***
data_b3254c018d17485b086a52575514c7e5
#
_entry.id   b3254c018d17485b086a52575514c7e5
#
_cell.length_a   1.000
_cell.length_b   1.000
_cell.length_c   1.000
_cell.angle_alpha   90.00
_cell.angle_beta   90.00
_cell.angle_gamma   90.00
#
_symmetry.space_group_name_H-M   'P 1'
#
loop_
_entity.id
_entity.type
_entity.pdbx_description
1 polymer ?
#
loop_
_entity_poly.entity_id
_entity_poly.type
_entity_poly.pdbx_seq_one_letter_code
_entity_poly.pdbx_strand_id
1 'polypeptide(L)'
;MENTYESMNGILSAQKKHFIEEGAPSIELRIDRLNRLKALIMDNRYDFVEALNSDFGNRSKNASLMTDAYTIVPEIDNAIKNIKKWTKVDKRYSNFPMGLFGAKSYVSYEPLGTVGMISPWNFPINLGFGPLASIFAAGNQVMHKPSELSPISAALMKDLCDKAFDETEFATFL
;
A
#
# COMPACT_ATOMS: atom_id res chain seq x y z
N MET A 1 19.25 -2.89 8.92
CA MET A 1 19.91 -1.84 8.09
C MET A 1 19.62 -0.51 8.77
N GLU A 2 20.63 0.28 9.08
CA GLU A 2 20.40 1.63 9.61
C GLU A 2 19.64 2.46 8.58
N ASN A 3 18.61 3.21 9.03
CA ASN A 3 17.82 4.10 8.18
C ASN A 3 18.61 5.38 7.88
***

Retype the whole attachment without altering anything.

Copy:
data_b3254c018d17485b086a52575514c7e5
#
_entry.id   b3254c018d17485b086a52575514c7e5
#
_cell.length_a   1.000
_cell.length_b   1.000
_cell.length_c   1.000
_cell.angle_alpha   90.00
_cell.angle_beta   90.00
_cell.angle_gamma   90.00
#
_symmetry.space_group_name_H-M   'P 1'
#
loop_
_entity.id
_entity.type
_entity.pdbx_description
1 polymer ?
#
loop_
_entity_poly.entity_id
_entity_poly.type
_entity_poly.pdbx_seq_one_letter_code
_entity_poly.pdbx_strand_id
1 'polypeptide(L)'
;MENTYESMNGILSAQKKHFIEEGAPSIELRIDRLNRLKALIMDNRYDFVEALNSDFGNRSKNASLMTDAYTIVPEIDNAIKNIKKWTKVDKRYSNFPMGLFGAKSYVSYEPLGTVGMISPWNFPINLGFGPLASIFAAGNQVMHKPSELSPISAALMKDLCDKAFDETEFATFL
;
A
#
# COMPACT_ATOMS: atom_id res chain seq x y z
N MET A 1 19.25 -2.89 8.92
CA MET A 1 19.91 -1.84 8.09
C MET A 1 19.62 -0.51 8.77
N GLU A 2 20.63 0.28 9.08
CA GLU A 2 20.40 1.63 9.61
C GLU A 2 19.64 2.46 8.58
N ASN A 3 18.61 3.21 9.03
CA ASN A 3 17.82 4.10 8.18
C ASN A 3 18.61 5.38 7.88